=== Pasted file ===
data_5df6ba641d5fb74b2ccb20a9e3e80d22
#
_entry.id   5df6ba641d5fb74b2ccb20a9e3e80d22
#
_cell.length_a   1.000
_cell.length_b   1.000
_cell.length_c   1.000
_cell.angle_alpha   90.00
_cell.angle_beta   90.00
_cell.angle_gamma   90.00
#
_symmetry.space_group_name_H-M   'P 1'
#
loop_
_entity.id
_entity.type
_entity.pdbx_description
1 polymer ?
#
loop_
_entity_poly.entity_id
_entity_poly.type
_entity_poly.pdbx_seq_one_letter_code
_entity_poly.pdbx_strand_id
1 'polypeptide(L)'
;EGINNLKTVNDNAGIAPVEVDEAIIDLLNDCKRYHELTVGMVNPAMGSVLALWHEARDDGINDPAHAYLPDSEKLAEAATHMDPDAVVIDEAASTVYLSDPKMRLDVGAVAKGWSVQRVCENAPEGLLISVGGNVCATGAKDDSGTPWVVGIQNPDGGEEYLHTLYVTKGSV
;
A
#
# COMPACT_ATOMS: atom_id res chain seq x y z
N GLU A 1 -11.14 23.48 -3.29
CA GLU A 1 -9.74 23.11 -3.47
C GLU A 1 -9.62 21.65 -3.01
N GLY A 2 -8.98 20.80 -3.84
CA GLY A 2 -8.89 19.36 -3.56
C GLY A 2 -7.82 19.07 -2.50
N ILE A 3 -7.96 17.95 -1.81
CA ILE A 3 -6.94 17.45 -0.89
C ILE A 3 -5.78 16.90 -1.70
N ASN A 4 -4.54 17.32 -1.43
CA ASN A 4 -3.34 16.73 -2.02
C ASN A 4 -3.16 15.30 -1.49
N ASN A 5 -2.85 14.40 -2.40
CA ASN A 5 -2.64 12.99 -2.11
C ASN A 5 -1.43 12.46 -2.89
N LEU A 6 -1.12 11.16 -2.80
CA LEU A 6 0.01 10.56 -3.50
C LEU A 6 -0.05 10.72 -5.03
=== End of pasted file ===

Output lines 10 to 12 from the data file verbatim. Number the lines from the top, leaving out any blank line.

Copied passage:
_cell.angle_gamma   90.00
#
_symmetry.space_group_name_H-M   'P 1'